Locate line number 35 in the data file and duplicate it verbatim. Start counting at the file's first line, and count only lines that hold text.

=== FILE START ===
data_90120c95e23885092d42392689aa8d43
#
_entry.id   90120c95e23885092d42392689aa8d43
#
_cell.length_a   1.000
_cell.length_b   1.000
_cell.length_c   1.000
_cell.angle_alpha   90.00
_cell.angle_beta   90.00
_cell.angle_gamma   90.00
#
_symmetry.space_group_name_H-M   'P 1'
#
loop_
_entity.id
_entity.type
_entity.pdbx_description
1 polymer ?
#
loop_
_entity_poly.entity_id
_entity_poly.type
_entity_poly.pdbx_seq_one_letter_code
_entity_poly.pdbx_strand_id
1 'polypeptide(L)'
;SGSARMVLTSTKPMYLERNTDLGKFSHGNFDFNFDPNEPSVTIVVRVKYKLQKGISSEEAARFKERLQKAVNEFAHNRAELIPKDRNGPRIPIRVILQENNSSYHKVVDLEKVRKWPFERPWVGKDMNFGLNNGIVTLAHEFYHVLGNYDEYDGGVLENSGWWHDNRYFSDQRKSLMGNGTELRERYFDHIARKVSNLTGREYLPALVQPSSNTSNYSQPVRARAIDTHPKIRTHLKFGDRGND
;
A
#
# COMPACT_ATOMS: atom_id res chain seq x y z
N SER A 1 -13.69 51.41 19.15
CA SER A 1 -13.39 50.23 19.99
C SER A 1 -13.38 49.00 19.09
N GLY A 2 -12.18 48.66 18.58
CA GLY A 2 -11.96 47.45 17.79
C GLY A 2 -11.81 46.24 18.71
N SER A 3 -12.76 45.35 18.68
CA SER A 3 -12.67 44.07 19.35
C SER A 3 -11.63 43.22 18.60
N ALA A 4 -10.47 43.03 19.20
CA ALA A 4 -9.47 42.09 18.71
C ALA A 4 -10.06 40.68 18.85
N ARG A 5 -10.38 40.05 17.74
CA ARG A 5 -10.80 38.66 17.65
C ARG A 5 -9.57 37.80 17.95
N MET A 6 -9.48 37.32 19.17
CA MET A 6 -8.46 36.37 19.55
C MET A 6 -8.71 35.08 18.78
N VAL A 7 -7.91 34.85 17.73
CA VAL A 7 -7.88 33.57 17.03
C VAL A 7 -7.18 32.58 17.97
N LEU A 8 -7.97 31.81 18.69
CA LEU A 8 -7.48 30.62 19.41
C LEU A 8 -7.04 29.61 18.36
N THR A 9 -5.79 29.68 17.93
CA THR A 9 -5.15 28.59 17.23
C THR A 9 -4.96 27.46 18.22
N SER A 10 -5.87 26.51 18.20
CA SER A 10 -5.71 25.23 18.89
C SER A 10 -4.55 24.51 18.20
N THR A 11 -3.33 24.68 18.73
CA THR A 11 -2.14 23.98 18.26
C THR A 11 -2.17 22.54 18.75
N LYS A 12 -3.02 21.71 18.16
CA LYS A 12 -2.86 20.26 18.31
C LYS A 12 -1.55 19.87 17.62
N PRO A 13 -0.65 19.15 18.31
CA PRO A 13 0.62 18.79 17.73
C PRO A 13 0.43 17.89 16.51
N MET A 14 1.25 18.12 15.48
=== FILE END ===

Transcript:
CA GLY A 2 -11.96 47.45 17.79